Nevertheless, there was room for redemption. The traditional Hawaiian legal system featured places of refuge namely, the puuhonua.
A puuhonua was a special type of temple or heiau. If one safely made it to a puuhonua and underwent the proper rituals, then one was both spiritually and legally rehabilitated and could return to society unmolested. Today visitors to the Kona District of the Big Island can view a well-restored place of refuge at Puuhonua o Hanaunau National Historical Park.
As for legal proceedings, certain cases were heard by the local chief (alii) acting as a judge. There were no juries. Likewise, there were no lawyers in the modern sense of the term. Trials by ordeal were sometimes employed. A trial by ordeal would be conducted by a priest (kahuna). The makaainana would sometimes take matters into their own hands. Self-help, i.e., retaliation was often the remedy when personal property had been converted. For family matters, Hawaiians used a form of family-based dispute resolution called hooponopono or “setting it right.”
In the late 1700s and early 1800s, Hawaiians experienced ever-increasing contact with Westerners. The first wave of outsiders consisted of explorers. The explorers were soon followed by the crews of vessels sailing between Asia and North America. Eventually, there were Westerners who moved to Hawaii to live. Some were simply sailors who jumped ship. Others were Christian missionaries or merchants. Such continued Western contact lead to a weakening in traditional beliefs and customs. In particular, Christianity was adopted by a significant number of Hawaiians during the 1820s. This led to the decline of the traditional polytheistic religion. As the Hawaiian religion declined, so did the religious underpinnings of the old legal system and social order.
The traditional Polynesian legal system of Hawaii, which was based on a rich yet entirely oral heritage, began to be replaced by a Western system of written laws. In the early years, these written laws were basically short royal edicts that often displayed the influence of the Calvinist beliefs of the early missionaries. Nevertheless, within a mere two decades from the introduction of a writing system based on the Latin alphabet, Hawaii gained a charter of rights and, then, a written constitution. Both of these documents were inspired by Anglo-American legal concepts.
During the nineteenth century, the Hawaiian legal system became increasingly westernized. Hawaii would go through a series of written constitutions and codes. A body of case law developed. A legal system based on professional lawyers, lay juries, and a largely independent judiciary was realized. More and more Hawaii came to resemble a common law jurisdiction. Then, in what would prove to be the final days of the Hawaiian monarchy, the Kingdom of Hawaii formally adopted the common law albeit with certain limitations to preserve Hawaiian customs and precedents. 
Shortly after officially becoming a common law jurisdiction, Hawaii lived through a coup d’etat that led to the establishment of a pro-American Provisional Government. Although essentially an oligarchy by nature, this government later declared itself to be the Republic of Hawaii. Nonetheless, the ultimate goal of the coup leaders was annexation by the United States. That was achieved in 1898. Territorial status followed in 1900.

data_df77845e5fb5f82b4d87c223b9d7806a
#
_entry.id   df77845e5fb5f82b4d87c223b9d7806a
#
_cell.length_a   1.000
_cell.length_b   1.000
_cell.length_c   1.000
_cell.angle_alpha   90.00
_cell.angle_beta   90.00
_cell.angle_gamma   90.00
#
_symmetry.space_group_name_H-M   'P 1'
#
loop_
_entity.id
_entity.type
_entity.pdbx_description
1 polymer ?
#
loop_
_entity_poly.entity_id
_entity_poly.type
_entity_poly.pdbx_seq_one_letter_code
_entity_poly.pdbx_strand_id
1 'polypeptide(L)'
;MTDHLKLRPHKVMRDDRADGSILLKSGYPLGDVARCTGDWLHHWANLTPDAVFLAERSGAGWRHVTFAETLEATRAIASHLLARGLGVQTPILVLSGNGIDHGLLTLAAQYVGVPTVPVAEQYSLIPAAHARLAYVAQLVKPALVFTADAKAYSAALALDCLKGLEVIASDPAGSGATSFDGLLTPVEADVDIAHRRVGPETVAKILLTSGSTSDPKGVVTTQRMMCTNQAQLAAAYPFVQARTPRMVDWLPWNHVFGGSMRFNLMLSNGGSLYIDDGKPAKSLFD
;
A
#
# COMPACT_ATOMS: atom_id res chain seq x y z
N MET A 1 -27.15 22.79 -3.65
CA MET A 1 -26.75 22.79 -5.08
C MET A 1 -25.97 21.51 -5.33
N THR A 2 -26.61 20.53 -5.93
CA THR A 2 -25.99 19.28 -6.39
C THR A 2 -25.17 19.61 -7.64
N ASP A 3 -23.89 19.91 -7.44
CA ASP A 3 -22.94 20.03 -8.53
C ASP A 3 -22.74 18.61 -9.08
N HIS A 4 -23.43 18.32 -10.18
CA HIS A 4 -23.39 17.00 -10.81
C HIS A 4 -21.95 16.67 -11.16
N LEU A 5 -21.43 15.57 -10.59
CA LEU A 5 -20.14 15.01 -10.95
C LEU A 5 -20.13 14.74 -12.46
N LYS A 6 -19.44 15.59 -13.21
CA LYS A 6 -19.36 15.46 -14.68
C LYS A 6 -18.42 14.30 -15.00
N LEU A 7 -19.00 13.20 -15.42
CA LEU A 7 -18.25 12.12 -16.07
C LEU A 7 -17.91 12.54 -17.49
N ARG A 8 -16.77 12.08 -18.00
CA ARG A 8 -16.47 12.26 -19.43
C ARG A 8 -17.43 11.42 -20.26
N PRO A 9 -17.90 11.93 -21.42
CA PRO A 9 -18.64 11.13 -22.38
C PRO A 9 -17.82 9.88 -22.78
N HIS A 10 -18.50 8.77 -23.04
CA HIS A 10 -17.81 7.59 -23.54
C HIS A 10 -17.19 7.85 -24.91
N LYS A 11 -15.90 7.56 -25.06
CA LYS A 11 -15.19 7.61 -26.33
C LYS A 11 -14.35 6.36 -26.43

Under the government of the Territory of Hawaii, certain American legal concepts took deeper root, yet political and economic conditions in Hawaii differed somewhat from what generally prevailed in the continental United States. The difference in the ethnic and racial composition of the local population was sometimes viewed negatively in the continental United States and even among some local Caucasians. At times, Hawaii must have appeared as a distant, dangerous colonial outpost.
The bleakest period of the territorial era came during World War II. Shortly after the December 7, 1941 Japanese attack on Pearl Harbor, martial law was declared in the Hawaiian Islands. Hawaii would remain under martial law until 1943, by which time the tide of the Pacific War had clearly turned in favor of the United States. Only after the war was over would the U.S. Supreme Court rule that the declaration of martial law had been unconstitutional.
In 1959, after a Referendum was held, the U.S. Congress admitted Hawaii into the union as a state. Upon becoming a state, the entire U.S. Constitution took effect in Hawaii. Since 1959, Hawaii has also come under the entire range of federal statutes, regulations, and relevant case law.
Hawaii’s court system
Hawaii has both state and federal courts. There are no municipal or county courts in Hawaii at the present time. In fact, the judicial picture in Hawaii is relatively straightforward and thus considerably less complicated than that which is found in certain other states like New York or California.
Hawaii State Courts
In Hawaii, as elsewhere in the United States, the average person is more likely to come in contact with the state court system than the federal court system. Most crimes as well as most civil disputes come within the purview of state courts.
Within the Hawaii state court system, there are four judicial circuits. Although these are state courts, the circuits happen to correspond with the geographical boundaries of the four counties. The First Circuit covers the City & County of Honolulu, i.e., the island of Oahu. The Second Circuit encompasses the islands of Maui, Molokai, Lanai, and Kahoolawe. The Third Circuit covers the Big Island. (Formerly, the Big Island was divided into the Third and Fourth Circuit. There is currently no Fourth Circuit.) The Fifth Circuit covers Kauai and Niihau.